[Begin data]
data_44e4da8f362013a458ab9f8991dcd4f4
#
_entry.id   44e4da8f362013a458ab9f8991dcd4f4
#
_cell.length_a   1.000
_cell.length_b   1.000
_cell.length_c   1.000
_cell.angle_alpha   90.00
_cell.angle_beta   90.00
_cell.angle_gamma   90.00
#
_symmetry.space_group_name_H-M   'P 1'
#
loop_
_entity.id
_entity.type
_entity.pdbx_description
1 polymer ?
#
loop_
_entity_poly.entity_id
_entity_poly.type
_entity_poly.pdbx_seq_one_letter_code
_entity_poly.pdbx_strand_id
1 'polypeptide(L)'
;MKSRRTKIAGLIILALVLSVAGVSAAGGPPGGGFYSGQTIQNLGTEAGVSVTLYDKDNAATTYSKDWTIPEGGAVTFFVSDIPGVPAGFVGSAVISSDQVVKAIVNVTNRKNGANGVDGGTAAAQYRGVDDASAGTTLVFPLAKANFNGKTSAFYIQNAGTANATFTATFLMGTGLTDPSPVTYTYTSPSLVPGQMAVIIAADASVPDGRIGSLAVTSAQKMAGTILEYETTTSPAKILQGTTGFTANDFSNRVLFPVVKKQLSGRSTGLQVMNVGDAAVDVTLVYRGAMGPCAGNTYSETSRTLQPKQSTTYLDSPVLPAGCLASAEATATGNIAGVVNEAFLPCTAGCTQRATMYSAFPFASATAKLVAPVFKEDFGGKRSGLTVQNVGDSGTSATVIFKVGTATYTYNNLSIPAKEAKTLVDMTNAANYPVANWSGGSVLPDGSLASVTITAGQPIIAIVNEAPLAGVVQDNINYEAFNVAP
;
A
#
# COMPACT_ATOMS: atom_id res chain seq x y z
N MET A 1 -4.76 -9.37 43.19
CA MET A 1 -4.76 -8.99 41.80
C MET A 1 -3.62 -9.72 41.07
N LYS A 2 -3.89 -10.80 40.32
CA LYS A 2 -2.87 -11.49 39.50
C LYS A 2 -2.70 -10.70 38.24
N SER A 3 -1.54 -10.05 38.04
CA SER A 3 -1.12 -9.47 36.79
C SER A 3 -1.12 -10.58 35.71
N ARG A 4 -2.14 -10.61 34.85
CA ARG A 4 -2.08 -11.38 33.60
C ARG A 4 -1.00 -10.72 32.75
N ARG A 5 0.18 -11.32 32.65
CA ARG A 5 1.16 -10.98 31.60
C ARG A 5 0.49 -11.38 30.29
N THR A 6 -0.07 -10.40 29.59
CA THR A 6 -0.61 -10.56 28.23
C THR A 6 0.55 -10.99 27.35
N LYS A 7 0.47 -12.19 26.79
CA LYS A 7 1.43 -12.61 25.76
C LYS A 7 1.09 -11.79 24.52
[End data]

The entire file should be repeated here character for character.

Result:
data_44e4da8f362013a458ab9f8991dcd4f4
#
_entry.id   44e4da8f362013a458ab9f8991dcd4f4
#
_cell.length_a   1.000
_cell.length_b   1.000
_cell.length_c   1.000
_cell.angle_alpha   90.00
_cell.angle_beta   90.00
_cell.angle_gamma   90.00
#
_symmetry.space_group_name_H-M   'P 1'
#
loop_
_entity.id
_entity.type
_entity.pdbx_description
1 polymer ?
#
loop_
_entity_poly.entity_id
_entity_poly.type
_entity_poly.pdbx_seq_one_letter_code
_entity_poly.pdbx_strand_id
1 'polypeptide(L)'
;MKSRRTKIAGLIILALVLSVAGVSAAGGPPGGGFYSGQTIQNLGTEAGVSVTLYDKDNAATTYSKDWTIPEGGAVTFFVSDIPGVPAGFVGSAVISSDQVVKAIVNVTNRKNGANGVDGGTAAAQYRGVDDASAGTTLVFPLAKANFNGKTSAFYIQNAGTANATFTATFLMGTGLTDPSPVTYTYTSPSLVPGQMAVIIAADASVPDGRIGSLAVTSAQKMAGTILEYETTTSPAKILQGTTGFTANDFSNRVLFPVVKKQLSGRSTGLQVMNVGDAAVDVTLVYRGAMGPCAGNTYSETSRTLQPKQSTTYLDSPVLPAGCLASAEATATGNIAGVVNEAFLPCTAGCTQRATMYSAFPFASATAKLVAPVFKEDFGGKRSGLTVQNVGDSGTSATVIFKVGTATYTYNNLSIPAKEAKTLVDMTNAANYPVANWSGGSVLPDGSLASVTITAGQPIIAIVNEAPLAGVVQDNINYEAFNVAP
;
A
#
# COMPACT_ATOMS: atom_id res chain seq x y z
N MET A 1 -4.76 -9.37 43.19
CA MET A 1 -4.76 -8.99 41.80
C MET A 1 -3.62 -9.72 41.07
N LYS A 2 -3.89 -10.80 40.32
CA LYS A 2 -2.87 -11.49 39.50
C LYS A 2 -2.70 -10.70 38.24
N SER A 3 -1.54 -10.05 38.04
CA SER A 3 -1.12 -9.47 36.79
C SER A 3 -1.12 -10.58 35.71
N ARG A 4 -2.14 -10.61 34.85
CA ARG A 4 -2.08 -11.38 33.60
C ARG A 4 -1.00 -10.72 32.75
N ARG A 5 0.18 -11.32 32.65
CA ARG A 5 1.16 -10.98 31.60
C ARG A 5 0.49 -11.38 30.29
N THR A 6 -0.07 -10.40 29.59
CA THR A 6 -0.61 -10.56 28.23
C THR A 6 0.55 -10.99 27.35
N LYS A 7 0.47 -12.19 26.79
CA LYS A 7 1.43 -12.61 25.76
C LYS A 7 1.09 -11.79 24.52